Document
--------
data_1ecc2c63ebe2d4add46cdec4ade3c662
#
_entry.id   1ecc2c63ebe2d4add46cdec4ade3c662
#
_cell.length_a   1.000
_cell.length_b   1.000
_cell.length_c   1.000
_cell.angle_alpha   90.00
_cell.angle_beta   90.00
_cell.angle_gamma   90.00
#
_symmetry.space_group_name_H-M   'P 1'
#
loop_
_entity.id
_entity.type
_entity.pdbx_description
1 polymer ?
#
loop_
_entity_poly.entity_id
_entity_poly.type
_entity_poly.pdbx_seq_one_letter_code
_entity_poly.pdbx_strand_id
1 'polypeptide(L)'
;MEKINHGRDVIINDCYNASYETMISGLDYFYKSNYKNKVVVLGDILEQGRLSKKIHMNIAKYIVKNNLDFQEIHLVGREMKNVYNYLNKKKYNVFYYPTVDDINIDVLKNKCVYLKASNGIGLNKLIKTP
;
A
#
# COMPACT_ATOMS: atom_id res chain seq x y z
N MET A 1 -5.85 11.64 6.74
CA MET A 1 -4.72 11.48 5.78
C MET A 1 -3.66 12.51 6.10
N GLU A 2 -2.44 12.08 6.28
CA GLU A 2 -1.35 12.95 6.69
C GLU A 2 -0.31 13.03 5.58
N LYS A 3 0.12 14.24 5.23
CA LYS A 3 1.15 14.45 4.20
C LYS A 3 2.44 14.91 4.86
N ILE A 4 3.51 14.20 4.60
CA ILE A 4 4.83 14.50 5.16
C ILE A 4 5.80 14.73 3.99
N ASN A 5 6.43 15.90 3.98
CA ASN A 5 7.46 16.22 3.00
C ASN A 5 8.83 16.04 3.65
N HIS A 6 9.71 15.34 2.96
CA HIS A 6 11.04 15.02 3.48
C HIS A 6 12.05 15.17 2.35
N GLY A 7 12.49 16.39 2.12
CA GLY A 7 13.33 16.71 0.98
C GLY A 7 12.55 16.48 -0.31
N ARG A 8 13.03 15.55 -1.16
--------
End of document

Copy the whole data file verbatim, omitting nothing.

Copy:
data_1ecc2c63ebe2d4add46cdec4ade3c662
#
_entry.id   1ecc2c63ebe2d4add46cdec4ade3c662
#
_cell.length_a   1.000
_cell.length_b   1.000
_cell.length_c   1.000
_cell.angle_alpha   90.00
_cell.angle_beta   90.00
_cell.angle_gamma   90.00
#
_symmetry.space_group_name_H-M   'P 1'
#
loop_
_entity.id
_entity.type
_entity.pdbx_description
1 polymer ?
#
loop_
_entity_poly.entity_id
_entity_poly.type
_entity_poly.pdbx_seq_one_letter_code
_entity_poly.pdbx_strand_id
1 'polypeptide(L)'
;MEKINHGRDVIINDCYNASYETMISGLDYFYKSNYKNKVVVLGDILEQGRLSKKIHMNIAKYIVKNNLDFQEIHLVGREMKNVYNYLNKKKYNVFYYPTVDDINIDVLKNKCVYLKASNGIGLNKLIKTP
;
A
#
# COMPACT_ATOMS: atom_id res chain seq x y z
N MET A 1 -5.85 11.64 6.74
CA MET A 1 -4.72 11.48 5.78
C MET A 1 -3.66 12.51 6.10
N GLU A 2 -2.44 12.08 6.28
CA GLU A 2 -1.35 12.95 6.69
C GLU A 2 -0.31 13.03 5.58
N LYS A 3 0.12 14.24 5.23
CA LYS A 3 1.15 14.45 4.20
C LYS A 3 2.44 14.91 4.86
N ILE A 4 3.51 14.20 4.60
CA ILE A 4 4.83 14.50 5.16
C ILE A 4 5.80 14.73 3.99
N ASN A 5 6.43 15.90 3.98
CA ASN A 5 7.46 16.22 3.00
C ASN A 5 8.83 16.04 3.65
N HIS A 6 9.71 15.34 2.96
CA HIS A 6 11.04 15.02 3.48
C HIS A 6 12.05 15.17 2.35
N GLY A 7 12.49 16.39 2.12
CA GLY A 7 13.33 16.71 0.98
C GLY A 7 12.55 16.48 -0.31
N ARG A 8 13.03 15.55 -1.16